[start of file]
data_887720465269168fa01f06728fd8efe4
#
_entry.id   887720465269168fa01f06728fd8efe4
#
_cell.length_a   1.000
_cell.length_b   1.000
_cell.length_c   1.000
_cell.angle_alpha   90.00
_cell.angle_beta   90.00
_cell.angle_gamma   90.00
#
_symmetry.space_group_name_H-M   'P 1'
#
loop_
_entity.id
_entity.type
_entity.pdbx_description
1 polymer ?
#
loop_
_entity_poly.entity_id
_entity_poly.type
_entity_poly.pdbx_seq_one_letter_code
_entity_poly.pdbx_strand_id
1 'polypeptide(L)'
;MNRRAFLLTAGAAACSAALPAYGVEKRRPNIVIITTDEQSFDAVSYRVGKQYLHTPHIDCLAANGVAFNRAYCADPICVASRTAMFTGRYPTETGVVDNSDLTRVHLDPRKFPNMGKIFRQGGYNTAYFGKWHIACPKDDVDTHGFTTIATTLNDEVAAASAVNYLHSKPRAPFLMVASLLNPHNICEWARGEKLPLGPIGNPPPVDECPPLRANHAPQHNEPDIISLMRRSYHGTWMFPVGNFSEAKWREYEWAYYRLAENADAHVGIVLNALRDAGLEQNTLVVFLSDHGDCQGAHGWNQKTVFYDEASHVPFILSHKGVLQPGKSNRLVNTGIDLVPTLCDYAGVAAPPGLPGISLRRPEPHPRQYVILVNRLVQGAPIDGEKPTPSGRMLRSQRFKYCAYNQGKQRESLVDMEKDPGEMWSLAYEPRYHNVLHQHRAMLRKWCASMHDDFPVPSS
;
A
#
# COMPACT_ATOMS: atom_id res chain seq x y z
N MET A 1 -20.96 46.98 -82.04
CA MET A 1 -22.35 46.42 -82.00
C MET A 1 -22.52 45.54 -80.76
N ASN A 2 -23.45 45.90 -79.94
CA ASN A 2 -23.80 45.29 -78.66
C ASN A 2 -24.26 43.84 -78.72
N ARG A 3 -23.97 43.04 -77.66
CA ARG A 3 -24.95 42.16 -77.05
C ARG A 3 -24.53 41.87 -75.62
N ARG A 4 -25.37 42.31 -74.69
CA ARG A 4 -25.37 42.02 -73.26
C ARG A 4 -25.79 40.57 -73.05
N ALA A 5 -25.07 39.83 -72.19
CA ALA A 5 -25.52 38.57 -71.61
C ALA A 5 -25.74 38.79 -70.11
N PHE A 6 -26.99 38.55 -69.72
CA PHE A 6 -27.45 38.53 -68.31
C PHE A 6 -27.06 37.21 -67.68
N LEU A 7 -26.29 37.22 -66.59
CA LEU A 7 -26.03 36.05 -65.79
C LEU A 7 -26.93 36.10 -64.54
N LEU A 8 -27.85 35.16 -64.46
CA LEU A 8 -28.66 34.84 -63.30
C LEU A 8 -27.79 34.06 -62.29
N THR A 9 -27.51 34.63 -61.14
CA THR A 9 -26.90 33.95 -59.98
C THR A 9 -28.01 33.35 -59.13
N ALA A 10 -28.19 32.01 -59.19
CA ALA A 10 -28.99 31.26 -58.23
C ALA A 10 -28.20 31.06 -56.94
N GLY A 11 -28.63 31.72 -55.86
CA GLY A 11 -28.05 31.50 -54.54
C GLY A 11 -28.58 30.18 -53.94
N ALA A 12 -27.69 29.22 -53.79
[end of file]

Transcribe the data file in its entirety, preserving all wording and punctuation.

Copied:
data_887720465269168fa01f06728fd8efe4
#
_entry.id   887720465269168fa01f06728fd8efe4
#
_cell.length_a   1.000
_cell.length_b   1.000
_cell.length_c   1.000
_cell.angle_alpha   90.00
_cell.angle_beta   90.00
_cell.angle_gamma   90.00
#
_symmetry.space_group_name_H-M   'P 1'
#
loop_
_entity.id
_entity.type
_entity.pdbx_description
1 polymer ?
#
loop_
_entity_poly.entity_id
_entity_poly.type
_entity_poly.pdbx_seq_one_letter_code
_entity_poly.pdbx_strand_id
1 'polypeptide(L)'
;MNRRAFLLTAGAAACSAALPAYGVEKRRPNIVIITTDEQSFDAVSYRVGKQYLHTPHIDCLAANGVAFNRAYCADPICVASRTAMFTGRYPTETGVVDNSDLTRVHLDPRKFPNMGKIFRQGGYNTAYFGKWHIACPKDDVDTHGFTTIATTLNDEVAAASAVNYLHSKPRAPFLMVASLLNPHNICEWARGEKLPLGPIGNPPPVDECPPLRANHAPQHNEPDIISLMRRSYHGTWMFPVGNFSEAKWREYEWAYYRLAENADAHVGIVLNALRDAGLEQNTLVVFLSDHGDCQGAHGWNQKTVFYDEASHVPFILSHKGVLQPGKSNRLVNTGIDLVPTLCDYAGVAAPPGLPGISLRRPEPHPRQYVILVNRLVQGAPIDGEKPTPSGRMLRSQRFKYCAYNQGKQRESLVDMEKDPGEMWSLAYEPRYHNVLHQHRAMLRKWCASMHDDFPVPSS
;
A
#
# COMPACT_ATOMS: atom_id res chain seq x y z
N MET A 1 -20.96 46.98 -82.04
CA MET A 1 -22.35 46.42 -82.00
C MET A 1 -22.52 45.54 -80.76
N ASN A 2 -23.45 45.90 -79.94
CA ASN A 2 -23.80 45.29 -78.66
C ASN A 2 -24.26 43.84 -78.72
N ARG A 3 -23.97 43.04 -77.66
CA ARG A 3 -24.95 42.16 -77.05
C ARG A 3 -24.53 41.87 -75.62
N ARG A 4 -25.37 42.31 -74.69
CA ARG A 4 -25.37 42.02 -73.26
C ARG A 4 -25.79 40.57 -73.05
N ALA A 5 -25.07 39.83 -72.19
CA ALA A 5 -25.52 38.57 -71.61
C ALA A 5 -25.74 38.79 -70.11
N PHE A 6 -26.99 38.55 -69.72
CA PHE A 6 -27.45 38.53 -68.31
C PHE A 6 -27.06 37.21 -67.68
N LEU A 7 -26.29 37.22 -66.59
CA LEU A 7 -26.03 36.05 -65.79
C LEU A 7 -26.93 36.10 -64.54
N LEU A 8 -27.85 35.16 -64.46
CA LEU A 8 -28.66 34.84 -63.30
C LEU A 8 -27.79 34.06 -62.29
N THR A 9 -27.51 34.63 -61.14
CA THR A 9 -26.90 33.95 -59.98
C THR A 9 -28.01 33.35 -59.13
N ALA A 10 -28.19 32.01 -59.19
CA ALA A 10 -28.99 31.26 -58.23
C ALA A 10 -28.20 31.06 -56.94
N GLY A 11 -28.63 31.72 -55.86
CA GLY A 11 -28.05 31.50 -54.54
C GLY A 11 -28.58 30.18 -53.94
N ALA A 12 -27.69 29.22 -53.79